Critics’ Picks

Christopher Williams, Bergische Bauernscheune, Junkersholz, Leichlingen September 29, 2009, 2010, archival pigment print, 20 x 24".

Christopher Williams, Bergische Bauernscheune, Junkersholz, Leichlingen September 29, 2009, 2010, archival pigment print, 20 x 24".

Berlin

Christopher Williams

C/O Berlin
Hardenbergstraße 22-24 Amerika-Haus
December 7, 2019–February 29, 2020

In Christopher Williams’s 2015 Whitechapel exhibition “The Production Line of Happiness,” the artist retained and incorporated the wall labels of the Malevich-inspired group exhibition “Adventures of the Black Square” that had immediately preceded his presentation. To further emphasize the reference to the previous exhibition, Williams fabricated wallpaper with lurid green stripes inspired by the French Conceptualist, Daniel Buren. The effect was surprising, incisive, and expedient, striking a dialogue between the historical legacies of abstraction and his own work. In their battered form, the walls appeared in a state of ruin, serving as a striking contrast to the sheen of Williams’s own crisp photographs that cited the image economy of advertising, pornography, and display.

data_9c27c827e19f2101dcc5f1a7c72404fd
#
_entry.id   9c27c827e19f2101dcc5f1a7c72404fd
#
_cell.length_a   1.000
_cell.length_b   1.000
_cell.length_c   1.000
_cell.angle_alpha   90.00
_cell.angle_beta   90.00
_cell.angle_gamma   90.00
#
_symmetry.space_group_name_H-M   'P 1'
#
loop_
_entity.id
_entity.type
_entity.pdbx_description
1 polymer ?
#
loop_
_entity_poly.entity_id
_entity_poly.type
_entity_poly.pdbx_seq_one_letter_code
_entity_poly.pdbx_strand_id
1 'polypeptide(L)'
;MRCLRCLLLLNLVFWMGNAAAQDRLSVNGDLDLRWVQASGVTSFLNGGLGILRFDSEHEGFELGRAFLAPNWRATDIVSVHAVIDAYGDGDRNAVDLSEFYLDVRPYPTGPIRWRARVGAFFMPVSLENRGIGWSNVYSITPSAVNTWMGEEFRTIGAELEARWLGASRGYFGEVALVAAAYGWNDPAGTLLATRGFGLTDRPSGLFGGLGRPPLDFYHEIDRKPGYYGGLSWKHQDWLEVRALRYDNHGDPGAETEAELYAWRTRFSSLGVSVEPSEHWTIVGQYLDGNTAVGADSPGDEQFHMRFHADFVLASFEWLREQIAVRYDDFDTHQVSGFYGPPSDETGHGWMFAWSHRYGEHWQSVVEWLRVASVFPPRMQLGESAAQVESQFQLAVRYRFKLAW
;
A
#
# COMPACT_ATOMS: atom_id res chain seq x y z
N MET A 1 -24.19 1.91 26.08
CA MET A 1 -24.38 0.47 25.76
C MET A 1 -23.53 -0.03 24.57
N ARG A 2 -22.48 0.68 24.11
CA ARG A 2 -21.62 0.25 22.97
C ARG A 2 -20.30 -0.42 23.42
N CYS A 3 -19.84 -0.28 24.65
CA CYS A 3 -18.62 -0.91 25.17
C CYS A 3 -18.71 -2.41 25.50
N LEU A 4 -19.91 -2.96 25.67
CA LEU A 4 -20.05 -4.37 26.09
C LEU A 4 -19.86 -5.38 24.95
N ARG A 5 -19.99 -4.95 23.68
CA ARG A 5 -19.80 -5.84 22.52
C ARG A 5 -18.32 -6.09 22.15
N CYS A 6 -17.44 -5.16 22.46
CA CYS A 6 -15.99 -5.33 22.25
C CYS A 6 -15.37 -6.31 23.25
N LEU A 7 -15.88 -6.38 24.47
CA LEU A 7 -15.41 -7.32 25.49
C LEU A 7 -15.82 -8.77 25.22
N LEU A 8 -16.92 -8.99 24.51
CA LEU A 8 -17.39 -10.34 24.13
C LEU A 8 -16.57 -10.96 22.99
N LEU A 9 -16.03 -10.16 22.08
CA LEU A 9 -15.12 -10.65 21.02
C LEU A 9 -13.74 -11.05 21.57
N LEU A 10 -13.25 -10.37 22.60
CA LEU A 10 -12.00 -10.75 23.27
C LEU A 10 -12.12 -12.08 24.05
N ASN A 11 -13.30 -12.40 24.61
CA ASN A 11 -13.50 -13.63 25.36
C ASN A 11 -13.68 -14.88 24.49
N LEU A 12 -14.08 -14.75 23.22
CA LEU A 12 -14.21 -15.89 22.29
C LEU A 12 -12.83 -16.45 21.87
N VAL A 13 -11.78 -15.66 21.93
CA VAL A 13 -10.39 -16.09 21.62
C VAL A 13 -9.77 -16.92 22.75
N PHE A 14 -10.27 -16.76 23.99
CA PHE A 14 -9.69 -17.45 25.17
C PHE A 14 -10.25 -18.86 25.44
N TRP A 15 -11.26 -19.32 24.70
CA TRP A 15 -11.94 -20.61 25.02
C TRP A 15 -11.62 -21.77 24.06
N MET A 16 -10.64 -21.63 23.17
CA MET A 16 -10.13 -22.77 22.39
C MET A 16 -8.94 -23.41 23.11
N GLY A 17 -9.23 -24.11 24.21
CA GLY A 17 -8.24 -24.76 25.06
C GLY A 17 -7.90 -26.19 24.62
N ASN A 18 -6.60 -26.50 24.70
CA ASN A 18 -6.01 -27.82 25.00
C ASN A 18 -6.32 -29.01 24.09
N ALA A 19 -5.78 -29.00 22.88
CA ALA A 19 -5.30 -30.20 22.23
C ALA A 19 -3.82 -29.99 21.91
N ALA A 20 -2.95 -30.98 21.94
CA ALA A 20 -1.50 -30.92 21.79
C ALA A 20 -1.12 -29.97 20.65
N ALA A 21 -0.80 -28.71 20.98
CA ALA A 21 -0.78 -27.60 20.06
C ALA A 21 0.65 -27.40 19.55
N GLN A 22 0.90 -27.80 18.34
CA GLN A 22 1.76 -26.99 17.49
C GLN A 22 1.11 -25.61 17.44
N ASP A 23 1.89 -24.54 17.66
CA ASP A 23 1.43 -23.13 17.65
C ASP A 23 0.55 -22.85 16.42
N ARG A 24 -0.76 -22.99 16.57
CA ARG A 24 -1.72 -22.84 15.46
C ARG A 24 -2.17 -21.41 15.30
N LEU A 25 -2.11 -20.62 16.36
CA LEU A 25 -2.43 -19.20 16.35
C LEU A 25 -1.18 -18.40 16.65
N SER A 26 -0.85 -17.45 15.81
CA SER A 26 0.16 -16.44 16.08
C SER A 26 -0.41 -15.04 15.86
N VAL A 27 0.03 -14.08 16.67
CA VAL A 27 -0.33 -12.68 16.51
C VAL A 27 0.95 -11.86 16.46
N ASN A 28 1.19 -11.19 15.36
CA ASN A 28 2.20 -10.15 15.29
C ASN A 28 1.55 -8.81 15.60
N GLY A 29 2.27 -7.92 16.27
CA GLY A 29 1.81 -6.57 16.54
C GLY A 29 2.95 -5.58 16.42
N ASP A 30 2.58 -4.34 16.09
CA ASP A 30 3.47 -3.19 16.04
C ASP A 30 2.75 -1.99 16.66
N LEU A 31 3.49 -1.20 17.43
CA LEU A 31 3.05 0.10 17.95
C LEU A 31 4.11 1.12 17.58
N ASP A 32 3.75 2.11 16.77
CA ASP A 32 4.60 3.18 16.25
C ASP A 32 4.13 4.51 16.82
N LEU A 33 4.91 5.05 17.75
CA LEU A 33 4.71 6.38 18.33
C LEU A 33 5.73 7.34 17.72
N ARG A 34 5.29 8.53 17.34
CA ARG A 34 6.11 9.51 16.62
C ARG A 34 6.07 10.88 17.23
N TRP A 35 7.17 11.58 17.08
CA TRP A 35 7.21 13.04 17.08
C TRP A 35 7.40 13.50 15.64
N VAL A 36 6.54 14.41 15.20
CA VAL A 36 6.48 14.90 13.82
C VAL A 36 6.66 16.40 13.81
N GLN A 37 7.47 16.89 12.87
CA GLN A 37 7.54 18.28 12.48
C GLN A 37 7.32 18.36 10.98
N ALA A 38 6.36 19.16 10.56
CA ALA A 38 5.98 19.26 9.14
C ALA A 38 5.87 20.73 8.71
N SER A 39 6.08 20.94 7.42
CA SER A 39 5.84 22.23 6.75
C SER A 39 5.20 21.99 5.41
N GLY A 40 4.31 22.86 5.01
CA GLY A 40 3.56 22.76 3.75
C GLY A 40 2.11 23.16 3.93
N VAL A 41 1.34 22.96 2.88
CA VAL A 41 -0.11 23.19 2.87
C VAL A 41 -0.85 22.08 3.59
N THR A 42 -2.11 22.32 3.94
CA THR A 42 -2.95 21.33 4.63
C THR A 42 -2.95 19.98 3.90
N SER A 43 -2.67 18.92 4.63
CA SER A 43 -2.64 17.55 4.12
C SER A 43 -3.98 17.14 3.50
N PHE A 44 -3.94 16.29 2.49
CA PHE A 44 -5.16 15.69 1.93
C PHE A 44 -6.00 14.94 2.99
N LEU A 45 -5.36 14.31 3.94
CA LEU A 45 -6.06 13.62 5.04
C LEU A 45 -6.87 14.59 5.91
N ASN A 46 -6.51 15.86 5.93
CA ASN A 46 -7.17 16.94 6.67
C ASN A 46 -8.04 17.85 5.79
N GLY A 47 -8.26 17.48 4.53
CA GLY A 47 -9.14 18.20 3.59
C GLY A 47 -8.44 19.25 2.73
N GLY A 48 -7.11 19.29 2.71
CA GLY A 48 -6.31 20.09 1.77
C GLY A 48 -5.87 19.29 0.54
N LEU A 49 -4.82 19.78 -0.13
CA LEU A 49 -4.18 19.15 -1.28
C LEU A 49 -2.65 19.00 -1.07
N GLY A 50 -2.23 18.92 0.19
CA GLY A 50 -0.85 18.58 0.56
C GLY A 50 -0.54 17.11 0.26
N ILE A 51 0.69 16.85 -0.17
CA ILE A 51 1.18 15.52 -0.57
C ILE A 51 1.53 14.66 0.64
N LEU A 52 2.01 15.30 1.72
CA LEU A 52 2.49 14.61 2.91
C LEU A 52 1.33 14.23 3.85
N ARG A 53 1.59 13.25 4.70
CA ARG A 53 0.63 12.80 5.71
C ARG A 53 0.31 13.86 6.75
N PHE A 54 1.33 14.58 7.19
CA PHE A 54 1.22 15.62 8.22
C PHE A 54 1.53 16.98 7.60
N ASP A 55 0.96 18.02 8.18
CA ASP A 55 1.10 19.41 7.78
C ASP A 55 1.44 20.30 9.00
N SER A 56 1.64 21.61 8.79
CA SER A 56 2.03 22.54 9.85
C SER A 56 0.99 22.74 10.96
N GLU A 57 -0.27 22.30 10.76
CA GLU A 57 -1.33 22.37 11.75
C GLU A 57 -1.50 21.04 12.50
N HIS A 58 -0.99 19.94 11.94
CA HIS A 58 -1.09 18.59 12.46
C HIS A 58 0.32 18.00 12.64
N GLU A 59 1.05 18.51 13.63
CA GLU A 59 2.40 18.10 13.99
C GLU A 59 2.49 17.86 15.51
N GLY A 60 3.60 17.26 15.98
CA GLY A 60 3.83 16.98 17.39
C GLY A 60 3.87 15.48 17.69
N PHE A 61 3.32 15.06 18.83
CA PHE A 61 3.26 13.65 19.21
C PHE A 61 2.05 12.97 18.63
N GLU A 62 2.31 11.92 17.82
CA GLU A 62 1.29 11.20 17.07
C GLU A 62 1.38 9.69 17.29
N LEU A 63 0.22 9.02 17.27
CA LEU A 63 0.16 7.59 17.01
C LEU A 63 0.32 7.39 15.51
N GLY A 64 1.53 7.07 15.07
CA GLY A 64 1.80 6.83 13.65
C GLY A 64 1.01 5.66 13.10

In the project’s most recent iteration here, hand-painted signs with the word “model” are distributed throughout the gallery. In this instance, the model in question is conceived as a capacious category: Models for thought, pedagogical models, pornography models, model showrooms, model books, and the like are photographed and cited in the exhibition’s displays. In the first vitrine, for instance, Williams presents two versions of wood-chip plasterboard Rauhfaser, inviting us to investigate the minimal differences between the material produced in West Germany versus in the GDR. Indeed, throughout the show, it often feels like you are simply staring at plasterboard, for, unlike the artist’s unexpected pairings of 2015, this iteration seems sedate and overwrought.

Williams’s attraction to the modes of the production, distribution, and circulation of photography within capitalist society, at this particular juncture in time, reads as an especially academic and toothless version of institutional critique: content with asking the same questions, but ultimately ineffective in confronting the demands of the present and the dystopia of screens through which happiness is now force-fed.